Foreign entrepreneurs may be able to immigrate to the U.S. under the EB-5 visa program, which enables certain investors to be considered for green cards. This category was established by Congress, in 1990 as the “employment creation” category which allows people who invest into the United States economy to obtain permanent residence. Requiring an actual investment of $1 million ($500,000 in certain limited situations), some find this method of immigration the most convenient way to immigrate. This category is not for everyone, but if you qualify, it may be possible to invest in the United States, make money, and obtain permanent residence at the same time. A Sharma Law Firm, PLLC is dedicated to representing investors and their families in seeking EB-5 visas, and we can answer your questions and address your concerns regarding your particular immigration needs.

The first requirement is an investment of at least $1 million in capital. Without this amount, it is not possible to fit within this category. (However, a $500,000 investment is acceptable for rural areas and areas of high unemployment. Geographic areas of high unemployment are determined by each state.)

Qualifying investment capital includes cash, equipment, inventory, and other tangible property. It also includes indebtedness secured by assets of the investor. However, the assets of the new commercial enterprise cannot be used as security.

The investor must actually have invested $1 million or be actively in the process of making such an investment. Future plans of investment or uncommitted funds in a bank will not count.

The law requires that a new commercial enterprise or business be established with the invested capital. Such a business can be established in four different ways:

Creating an original business – This means developing a business where none was there before.
Purchasing and restructuring an existing business – Changing a business from a sole proprietorship to a corporation may be enough to constitute restructuring, however, ten new jobs must also be created.
Expanding, and thereby substantially changing the net worth and number of employees in a business. The investment must provide at least a 40% addition in the net worth of the company or a 40% increase of employees.
Investing in a troubled business. A troubled business is a business that has lost 20% of its net worth in the last four months. The company must have at least ten employees, which the investor must maintain. There is no requirement to create ten new additional positions.
In addition to creating a new commercial enterprise, the investor must directly participate in the management of this enterprise. The investor, therefore, must be involved in the day-to-day operations of the company.

“Regional Centers”, approved by USCIS, offer another way to be an immigrant investor. A regional center promotes economic growth through capital investment, creator of new jobs, improve regional productivity centers including agricultural projects, hotels, dairy farms, assisted-living facilities, etc. They are located throughout the U.S. A favorable aspect of a regional center is that, even though the investor’s active involvement is limited, it allows him or her in free time to pursue other business endeavors or other interests. A complete list Regional Centers throughout the United States can be found at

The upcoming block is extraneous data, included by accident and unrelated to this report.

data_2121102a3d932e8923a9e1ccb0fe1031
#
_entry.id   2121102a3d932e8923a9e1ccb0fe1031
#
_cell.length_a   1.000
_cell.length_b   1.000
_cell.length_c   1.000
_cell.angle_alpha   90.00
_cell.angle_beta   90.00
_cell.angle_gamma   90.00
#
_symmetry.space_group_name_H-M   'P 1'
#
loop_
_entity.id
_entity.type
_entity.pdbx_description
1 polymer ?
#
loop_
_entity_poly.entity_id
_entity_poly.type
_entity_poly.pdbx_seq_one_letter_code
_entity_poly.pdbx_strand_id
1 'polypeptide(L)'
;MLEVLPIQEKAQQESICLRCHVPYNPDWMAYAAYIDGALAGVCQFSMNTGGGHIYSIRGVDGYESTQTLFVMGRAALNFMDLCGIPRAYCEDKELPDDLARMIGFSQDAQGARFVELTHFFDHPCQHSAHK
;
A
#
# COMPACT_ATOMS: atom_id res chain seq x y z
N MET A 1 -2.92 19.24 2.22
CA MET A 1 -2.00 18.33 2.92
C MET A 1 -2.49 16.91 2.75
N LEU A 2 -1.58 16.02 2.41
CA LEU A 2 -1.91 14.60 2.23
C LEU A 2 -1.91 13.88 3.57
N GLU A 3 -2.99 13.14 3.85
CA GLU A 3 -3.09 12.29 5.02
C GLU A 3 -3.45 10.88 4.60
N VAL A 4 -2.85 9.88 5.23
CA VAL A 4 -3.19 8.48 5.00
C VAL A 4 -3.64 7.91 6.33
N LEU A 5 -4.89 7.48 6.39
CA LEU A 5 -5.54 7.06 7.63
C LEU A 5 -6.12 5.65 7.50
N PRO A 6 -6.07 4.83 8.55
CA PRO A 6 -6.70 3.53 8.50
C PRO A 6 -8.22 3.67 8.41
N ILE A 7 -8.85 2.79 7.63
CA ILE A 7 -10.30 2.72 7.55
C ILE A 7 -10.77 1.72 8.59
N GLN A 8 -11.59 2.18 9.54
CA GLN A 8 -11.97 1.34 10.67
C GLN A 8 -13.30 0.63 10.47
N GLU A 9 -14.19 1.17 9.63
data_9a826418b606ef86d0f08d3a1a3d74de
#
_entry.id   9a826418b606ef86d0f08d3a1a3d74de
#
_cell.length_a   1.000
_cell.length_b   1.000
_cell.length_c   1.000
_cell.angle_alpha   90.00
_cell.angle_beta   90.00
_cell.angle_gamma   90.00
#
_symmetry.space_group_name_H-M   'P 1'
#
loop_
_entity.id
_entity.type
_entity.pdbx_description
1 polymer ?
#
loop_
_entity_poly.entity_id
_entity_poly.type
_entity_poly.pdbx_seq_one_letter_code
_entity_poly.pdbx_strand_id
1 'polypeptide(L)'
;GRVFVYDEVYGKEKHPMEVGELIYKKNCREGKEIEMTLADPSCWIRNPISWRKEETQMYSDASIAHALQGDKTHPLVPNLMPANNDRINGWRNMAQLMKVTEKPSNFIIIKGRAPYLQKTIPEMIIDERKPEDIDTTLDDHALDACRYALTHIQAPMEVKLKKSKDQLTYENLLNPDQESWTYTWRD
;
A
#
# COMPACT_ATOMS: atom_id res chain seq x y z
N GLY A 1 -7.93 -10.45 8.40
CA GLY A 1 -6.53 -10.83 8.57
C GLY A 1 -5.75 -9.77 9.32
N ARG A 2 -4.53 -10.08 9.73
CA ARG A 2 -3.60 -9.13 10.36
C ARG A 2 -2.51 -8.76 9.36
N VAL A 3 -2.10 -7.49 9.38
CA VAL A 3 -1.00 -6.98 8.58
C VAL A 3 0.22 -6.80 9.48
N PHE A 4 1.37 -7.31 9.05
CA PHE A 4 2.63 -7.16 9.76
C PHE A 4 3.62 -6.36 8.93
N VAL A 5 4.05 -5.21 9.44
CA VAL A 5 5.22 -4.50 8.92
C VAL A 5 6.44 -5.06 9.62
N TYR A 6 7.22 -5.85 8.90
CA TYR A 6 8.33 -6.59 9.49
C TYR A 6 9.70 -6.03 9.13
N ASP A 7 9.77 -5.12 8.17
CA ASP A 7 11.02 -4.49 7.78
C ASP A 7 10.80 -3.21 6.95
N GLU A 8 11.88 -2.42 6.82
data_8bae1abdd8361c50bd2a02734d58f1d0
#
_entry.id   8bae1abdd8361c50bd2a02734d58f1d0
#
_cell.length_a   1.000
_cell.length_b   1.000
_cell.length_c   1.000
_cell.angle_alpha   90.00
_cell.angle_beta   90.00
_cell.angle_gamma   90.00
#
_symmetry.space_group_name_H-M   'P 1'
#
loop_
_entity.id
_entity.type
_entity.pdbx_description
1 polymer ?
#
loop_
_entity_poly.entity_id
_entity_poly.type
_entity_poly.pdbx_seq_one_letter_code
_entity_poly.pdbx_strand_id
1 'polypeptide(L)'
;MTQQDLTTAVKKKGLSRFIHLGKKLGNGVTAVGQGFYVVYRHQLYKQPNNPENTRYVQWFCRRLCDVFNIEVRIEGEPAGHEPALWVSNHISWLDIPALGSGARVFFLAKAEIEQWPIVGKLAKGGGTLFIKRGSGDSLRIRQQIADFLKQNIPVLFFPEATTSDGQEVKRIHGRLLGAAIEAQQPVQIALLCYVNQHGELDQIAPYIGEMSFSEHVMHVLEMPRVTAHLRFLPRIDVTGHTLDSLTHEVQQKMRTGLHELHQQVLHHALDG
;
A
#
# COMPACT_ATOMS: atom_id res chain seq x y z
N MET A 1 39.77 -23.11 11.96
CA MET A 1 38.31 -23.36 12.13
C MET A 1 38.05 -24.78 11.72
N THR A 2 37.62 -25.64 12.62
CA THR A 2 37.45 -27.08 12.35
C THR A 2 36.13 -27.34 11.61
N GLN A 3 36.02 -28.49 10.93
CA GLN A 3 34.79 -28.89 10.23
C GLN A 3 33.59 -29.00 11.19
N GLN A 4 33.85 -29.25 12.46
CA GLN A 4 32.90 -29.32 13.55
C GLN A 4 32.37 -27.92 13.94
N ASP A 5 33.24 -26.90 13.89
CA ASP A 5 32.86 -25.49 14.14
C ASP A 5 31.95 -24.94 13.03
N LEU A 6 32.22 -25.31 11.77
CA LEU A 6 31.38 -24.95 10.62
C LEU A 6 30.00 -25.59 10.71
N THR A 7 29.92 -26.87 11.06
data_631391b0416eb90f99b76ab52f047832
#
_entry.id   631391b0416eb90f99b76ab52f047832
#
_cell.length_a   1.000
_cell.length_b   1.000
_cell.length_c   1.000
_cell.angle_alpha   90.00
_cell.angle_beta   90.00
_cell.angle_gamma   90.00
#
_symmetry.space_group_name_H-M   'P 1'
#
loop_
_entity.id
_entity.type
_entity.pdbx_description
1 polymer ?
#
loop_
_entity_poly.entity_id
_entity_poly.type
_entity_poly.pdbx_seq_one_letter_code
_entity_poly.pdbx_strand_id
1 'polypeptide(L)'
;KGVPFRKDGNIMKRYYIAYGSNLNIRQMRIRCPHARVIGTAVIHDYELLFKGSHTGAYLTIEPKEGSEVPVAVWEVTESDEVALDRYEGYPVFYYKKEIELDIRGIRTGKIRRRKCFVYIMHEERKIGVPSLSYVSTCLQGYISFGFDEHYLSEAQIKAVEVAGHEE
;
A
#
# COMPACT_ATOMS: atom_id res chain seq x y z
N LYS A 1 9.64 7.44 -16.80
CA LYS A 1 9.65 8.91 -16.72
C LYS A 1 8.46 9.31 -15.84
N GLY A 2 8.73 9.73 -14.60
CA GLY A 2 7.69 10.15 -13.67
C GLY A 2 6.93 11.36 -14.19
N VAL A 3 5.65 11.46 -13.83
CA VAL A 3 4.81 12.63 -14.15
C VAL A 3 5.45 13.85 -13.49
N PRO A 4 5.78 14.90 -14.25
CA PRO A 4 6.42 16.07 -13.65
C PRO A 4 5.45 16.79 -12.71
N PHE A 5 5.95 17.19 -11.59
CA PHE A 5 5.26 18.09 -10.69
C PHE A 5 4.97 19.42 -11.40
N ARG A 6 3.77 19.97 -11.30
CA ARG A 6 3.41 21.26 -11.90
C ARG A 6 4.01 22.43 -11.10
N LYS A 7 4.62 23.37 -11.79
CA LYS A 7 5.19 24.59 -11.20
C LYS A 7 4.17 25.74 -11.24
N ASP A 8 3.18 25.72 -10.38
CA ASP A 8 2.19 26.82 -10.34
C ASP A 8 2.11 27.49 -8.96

As important as the actual investment, is the requirement that the investment create full time employment for at least ten U.S. workers. Although the investors’ spouse and children may be employed, they cannot be counted toward the ten positions. Independent contractors do not count nor do part time jobs.

Upon establishing the necessary requirements, the investor is granted conditional permanent residence for two years. At the end of two years, a new set of papers must be filed with the C.I.S. in order to have the conditional residence changed to permanent residence. Final permanent residence will not be granted if:

The new business was established solely to evade immigration laws;
The investor failed to invest the requisite capital or sustain the investment for two years, or
The investor failed to meet the requirements of the other provisions of the employment creation statute.
If after reading this you have questions about immigrating to the United States through investment, or any other immigration matters, please CONTACT A Sharma Law Firm, PLLC and arrange an appointment with our Attorney at our New York office. The information in this article does not constitute legal advice. The law is constantly changing, and we make no warranties of the accuracy of information.